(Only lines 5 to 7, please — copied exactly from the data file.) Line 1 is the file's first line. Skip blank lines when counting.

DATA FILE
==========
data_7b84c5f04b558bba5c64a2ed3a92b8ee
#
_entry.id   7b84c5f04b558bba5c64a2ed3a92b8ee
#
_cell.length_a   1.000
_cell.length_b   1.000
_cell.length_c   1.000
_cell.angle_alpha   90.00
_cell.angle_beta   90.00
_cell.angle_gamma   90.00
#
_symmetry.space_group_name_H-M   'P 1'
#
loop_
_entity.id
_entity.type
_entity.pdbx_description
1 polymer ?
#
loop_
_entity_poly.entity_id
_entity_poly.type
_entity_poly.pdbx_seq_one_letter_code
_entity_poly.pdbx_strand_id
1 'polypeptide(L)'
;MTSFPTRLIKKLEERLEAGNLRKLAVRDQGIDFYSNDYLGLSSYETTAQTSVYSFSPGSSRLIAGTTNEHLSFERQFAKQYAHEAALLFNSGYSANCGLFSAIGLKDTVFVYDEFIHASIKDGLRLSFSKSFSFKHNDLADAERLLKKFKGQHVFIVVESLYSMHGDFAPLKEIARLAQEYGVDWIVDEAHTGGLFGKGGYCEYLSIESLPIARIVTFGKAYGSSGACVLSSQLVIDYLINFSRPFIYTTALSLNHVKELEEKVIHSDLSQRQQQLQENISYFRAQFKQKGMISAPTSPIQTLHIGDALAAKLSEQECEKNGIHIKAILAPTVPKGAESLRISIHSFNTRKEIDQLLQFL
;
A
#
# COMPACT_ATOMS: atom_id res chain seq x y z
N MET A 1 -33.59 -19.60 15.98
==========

_cell.length_a   1.000
_cell.length_b   1.000
_cell.length_c   1.000